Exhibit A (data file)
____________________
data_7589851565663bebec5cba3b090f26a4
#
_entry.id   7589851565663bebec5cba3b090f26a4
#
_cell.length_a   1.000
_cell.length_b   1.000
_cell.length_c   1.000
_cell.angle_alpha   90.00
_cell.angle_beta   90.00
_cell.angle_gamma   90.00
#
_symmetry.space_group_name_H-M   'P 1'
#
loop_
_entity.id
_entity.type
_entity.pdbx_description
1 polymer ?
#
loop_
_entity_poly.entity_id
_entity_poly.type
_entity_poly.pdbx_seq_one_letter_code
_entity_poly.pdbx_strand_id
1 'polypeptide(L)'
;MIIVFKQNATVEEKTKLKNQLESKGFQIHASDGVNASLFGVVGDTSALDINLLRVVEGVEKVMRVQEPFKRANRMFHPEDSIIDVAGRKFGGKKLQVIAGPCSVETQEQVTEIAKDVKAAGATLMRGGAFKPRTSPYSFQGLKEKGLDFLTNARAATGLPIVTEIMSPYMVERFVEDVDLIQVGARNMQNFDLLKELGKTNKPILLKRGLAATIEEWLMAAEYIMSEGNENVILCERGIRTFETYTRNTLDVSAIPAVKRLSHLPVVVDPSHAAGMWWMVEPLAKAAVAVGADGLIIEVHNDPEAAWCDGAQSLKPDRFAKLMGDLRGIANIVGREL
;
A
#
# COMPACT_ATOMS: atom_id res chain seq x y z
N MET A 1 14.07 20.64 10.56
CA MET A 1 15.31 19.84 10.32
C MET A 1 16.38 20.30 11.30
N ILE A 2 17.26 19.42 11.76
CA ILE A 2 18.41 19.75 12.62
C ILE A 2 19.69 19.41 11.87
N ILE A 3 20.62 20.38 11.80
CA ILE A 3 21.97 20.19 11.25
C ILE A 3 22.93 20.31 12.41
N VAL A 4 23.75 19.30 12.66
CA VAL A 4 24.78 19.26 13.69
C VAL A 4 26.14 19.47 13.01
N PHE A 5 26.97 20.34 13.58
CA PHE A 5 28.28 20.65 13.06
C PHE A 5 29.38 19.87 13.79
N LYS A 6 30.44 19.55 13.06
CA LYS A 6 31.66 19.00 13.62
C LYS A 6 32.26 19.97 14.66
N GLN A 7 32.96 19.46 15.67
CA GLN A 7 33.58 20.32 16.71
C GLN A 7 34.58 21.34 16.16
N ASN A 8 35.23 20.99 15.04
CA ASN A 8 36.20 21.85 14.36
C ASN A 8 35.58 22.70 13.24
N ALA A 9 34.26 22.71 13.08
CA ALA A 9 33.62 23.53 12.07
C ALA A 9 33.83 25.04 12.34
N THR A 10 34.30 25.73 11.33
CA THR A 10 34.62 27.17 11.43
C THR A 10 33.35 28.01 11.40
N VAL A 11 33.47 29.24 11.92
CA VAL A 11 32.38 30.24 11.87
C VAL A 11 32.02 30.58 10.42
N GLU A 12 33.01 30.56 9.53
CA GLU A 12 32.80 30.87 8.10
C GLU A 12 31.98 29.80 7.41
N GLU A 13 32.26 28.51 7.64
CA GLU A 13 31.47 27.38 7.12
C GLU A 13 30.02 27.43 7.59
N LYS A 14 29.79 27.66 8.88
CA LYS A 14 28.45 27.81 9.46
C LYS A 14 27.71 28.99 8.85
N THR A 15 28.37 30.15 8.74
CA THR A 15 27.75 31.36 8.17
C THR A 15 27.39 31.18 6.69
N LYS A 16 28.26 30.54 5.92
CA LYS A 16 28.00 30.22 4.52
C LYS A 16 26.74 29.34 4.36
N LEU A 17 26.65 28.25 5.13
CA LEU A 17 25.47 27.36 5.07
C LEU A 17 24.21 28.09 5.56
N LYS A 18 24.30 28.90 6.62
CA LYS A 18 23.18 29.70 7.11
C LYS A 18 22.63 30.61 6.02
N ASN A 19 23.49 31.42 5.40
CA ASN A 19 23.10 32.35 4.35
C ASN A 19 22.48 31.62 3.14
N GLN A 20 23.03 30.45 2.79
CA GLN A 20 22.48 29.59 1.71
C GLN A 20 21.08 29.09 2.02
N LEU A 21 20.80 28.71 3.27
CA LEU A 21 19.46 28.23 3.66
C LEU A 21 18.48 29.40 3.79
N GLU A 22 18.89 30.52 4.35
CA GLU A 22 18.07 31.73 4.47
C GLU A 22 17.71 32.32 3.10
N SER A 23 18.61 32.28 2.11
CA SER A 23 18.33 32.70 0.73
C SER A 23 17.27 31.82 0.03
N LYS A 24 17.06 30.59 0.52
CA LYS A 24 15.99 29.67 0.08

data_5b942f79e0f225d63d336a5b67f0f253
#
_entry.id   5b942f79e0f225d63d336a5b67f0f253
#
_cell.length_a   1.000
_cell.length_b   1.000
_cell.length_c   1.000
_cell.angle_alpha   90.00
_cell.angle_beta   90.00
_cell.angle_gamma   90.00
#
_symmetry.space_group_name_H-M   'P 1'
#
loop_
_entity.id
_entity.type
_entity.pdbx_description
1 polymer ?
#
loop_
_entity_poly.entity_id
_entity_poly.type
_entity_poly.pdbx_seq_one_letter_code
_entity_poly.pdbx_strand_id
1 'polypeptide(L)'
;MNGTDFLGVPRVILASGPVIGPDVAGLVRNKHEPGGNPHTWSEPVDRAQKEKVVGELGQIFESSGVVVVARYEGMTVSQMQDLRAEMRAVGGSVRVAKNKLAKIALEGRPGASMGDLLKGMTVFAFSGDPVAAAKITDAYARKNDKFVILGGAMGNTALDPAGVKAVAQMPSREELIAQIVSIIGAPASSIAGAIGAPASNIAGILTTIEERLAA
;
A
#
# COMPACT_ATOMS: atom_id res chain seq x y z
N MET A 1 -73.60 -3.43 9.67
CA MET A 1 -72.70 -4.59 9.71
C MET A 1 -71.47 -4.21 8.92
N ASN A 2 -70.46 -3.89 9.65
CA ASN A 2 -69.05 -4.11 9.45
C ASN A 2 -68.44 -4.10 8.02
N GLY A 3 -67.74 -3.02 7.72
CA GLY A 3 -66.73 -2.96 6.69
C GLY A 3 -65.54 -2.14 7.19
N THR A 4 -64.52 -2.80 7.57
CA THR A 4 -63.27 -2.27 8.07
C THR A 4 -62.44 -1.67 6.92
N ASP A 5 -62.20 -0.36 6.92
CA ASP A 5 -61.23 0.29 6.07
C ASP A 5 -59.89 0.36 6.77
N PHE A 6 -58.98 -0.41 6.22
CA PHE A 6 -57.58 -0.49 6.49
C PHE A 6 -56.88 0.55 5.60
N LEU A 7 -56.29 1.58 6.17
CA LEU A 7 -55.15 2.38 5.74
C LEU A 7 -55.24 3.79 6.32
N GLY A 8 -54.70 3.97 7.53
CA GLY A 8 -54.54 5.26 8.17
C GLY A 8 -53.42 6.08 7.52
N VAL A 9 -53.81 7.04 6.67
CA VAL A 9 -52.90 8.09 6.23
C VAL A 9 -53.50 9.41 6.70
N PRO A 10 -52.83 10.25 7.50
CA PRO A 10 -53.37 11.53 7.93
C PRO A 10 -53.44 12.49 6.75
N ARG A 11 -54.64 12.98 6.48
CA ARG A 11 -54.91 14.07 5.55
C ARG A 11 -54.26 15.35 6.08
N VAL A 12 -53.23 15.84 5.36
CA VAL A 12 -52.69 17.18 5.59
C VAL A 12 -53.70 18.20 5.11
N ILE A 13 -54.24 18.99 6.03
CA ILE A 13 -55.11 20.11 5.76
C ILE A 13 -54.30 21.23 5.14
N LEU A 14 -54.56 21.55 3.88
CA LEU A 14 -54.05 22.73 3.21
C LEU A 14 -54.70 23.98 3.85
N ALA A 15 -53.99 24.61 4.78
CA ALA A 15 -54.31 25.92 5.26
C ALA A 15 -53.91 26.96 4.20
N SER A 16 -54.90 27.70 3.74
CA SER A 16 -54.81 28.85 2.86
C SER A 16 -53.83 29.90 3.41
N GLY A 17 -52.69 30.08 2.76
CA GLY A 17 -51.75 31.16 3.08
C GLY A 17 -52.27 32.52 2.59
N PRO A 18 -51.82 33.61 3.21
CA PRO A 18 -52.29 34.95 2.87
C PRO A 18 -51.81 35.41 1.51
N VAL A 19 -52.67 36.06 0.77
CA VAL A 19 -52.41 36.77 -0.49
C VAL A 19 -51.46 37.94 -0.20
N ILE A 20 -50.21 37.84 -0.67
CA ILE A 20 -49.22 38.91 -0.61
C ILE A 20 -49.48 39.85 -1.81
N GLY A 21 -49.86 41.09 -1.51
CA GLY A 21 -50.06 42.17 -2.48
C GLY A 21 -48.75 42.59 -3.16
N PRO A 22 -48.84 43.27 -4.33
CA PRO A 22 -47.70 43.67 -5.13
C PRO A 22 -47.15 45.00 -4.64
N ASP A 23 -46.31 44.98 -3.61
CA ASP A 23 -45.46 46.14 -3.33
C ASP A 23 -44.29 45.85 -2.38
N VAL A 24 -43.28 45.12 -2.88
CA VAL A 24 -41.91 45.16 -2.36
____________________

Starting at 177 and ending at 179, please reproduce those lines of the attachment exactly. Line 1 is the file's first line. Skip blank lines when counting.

N SER A 16 -54.90 27.70 3.74
CA SER A 16 -54.81 28.85 2.86
C SER A 16 -53.83 29.90 3.41